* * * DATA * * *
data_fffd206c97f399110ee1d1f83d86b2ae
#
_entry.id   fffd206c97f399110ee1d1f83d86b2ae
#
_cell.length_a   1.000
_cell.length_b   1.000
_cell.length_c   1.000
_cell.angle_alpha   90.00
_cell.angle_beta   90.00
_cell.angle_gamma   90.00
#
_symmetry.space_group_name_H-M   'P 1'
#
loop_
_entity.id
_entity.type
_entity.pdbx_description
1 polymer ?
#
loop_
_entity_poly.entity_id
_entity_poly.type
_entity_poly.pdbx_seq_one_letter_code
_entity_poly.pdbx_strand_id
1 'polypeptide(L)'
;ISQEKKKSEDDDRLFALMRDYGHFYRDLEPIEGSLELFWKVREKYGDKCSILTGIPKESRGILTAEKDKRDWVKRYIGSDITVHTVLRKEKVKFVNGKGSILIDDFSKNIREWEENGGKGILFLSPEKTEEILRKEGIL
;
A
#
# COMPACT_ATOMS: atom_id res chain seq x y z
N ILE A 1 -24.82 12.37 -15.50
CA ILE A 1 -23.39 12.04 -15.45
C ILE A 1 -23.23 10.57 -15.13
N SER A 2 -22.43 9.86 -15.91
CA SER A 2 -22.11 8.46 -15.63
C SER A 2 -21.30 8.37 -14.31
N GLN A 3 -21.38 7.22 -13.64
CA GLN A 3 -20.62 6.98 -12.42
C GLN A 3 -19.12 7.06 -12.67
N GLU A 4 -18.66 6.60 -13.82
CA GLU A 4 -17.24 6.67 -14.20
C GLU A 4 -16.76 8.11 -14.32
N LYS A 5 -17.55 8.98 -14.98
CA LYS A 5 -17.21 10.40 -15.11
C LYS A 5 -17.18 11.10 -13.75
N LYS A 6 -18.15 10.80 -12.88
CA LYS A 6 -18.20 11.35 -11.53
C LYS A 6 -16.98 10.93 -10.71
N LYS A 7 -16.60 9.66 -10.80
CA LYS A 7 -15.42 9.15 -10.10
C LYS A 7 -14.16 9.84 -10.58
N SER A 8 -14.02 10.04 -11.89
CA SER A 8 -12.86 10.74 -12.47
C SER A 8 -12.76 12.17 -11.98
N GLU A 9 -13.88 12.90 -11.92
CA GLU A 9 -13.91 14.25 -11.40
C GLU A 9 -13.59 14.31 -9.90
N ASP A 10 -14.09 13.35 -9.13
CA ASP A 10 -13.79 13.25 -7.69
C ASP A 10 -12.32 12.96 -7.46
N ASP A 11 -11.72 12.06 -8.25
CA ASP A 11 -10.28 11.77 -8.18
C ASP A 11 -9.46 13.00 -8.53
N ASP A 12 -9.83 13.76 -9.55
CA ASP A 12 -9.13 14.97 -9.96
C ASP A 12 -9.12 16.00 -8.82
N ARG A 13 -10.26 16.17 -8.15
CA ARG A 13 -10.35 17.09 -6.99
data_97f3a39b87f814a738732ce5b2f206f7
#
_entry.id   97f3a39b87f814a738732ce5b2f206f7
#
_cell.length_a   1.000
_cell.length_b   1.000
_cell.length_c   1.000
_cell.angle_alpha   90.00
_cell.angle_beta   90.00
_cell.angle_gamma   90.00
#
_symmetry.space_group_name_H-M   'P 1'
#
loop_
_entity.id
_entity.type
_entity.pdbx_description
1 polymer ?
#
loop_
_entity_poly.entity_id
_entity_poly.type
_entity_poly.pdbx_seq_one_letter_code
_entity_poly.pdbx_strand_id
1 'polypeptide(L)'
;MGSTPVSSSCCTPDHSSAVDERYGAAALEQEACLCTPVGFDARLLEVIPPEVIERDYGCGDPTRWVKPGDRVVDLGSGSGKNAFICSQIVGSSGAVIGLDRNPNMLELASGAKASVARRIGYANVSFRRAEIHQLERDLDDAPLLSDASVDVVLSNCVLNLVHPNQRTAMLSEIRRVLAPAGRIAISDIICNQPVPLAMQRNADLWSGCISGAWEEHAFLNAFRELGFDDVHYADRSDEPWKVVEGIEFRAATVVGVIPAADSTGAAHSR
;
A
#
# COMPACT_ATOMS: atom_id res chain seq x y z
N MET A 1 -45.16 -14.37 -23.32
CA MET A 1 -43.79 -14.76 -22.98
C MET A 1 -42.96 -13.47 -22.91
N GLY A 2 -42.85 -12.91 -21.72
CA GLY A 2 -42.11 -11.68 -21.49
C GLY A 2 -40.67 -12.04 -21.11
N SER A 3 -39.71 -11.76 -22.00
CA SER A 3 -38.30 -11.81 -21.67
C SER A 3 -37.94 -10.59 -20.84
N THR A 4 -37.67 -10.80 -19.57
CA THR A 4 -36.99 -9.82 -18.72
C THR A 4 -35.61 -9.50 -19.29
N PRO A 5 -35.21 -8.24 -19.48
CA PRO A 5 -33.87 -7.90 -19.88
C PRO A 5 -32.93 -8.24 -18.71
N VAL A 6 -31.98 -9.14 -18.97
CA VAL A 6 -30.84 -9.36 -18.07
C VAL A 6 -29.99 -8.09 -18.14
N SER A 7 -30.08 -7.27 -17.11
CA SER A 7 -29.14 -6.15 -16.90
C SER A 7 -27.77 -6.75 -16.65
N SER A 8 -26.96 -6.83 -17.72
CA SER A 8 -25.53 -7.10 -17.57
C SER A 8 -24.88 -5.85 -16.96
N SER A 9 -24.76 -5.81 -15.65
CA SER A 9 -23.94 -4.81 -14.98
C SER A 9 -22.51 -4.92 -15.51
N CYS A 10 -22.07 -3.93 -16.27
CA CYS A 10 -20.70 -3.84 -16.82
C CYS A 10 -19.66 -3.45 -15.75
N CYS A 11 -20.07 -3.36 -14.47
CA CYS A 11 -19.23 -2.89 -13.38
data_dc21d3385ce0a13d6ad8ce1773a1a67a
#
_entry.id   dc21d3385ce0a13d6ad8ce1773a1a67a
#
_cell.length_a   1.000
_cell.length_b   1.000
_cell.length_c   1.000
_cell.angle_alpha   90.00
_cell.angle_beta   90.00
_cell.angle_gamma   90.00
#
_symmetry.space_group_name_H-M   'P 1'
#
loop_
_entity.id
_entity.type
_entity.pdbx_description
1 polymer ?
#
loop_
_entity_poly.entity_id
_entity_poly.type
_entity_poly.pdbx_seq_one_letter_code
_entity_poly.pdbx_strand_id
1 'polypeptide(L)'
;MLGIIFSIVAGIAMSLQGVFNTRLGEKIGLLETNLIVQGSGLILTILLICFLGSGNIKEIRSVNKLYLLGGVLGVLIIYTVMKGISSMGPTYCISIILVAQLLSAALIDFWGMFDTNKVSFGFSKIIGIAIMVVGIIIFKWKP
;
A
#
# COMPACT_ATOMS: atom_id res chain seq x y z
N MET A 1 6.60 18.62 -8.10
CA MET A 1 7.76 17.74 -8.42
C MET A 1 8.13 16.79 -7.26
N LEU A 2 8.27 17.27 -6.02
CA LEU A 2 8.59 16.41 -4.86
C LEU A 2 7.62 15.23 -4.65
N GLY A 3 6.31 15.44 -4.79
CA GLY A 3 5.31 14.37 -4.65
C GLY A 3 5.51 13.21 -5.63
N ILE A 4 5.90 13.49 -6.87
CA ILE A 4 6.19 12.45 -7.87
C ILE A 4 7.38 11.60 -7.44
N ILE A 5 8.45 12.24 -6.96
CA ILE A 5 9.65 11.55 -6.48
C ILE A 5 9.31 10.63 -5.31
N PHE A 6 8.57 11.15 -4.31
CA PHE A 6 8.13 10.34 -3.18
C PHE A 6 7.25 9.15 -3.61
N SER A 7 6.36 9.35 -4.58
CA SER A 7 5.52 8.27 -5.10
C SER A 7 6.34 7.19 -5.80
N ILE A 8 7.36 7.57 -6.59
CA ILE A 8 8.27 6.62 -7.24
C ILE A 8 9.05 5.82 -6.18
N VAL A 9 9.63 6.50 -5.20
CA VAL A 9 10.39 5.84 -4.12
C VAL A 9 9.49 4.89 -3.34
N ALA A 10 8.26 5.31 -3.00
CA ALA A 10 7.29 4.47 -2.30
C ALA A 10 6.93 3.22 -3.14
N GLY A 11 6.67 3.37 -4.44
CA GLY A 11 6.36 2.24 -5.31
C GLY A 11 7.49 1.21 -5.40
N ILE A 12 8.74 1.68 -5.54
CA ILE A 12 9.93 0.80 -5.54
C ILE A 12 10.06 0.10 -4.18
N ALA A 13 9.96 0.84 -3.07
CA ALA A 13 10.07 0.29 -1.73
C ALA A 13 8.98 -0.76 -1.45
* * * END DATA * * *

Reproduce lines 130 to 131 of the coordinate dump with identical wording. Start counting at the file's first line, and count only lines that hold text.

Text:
CA CYS A 11 -19.23 -2.89 -13.38
data_dc21d3385ce0a13d6ad8ce1773a1a67a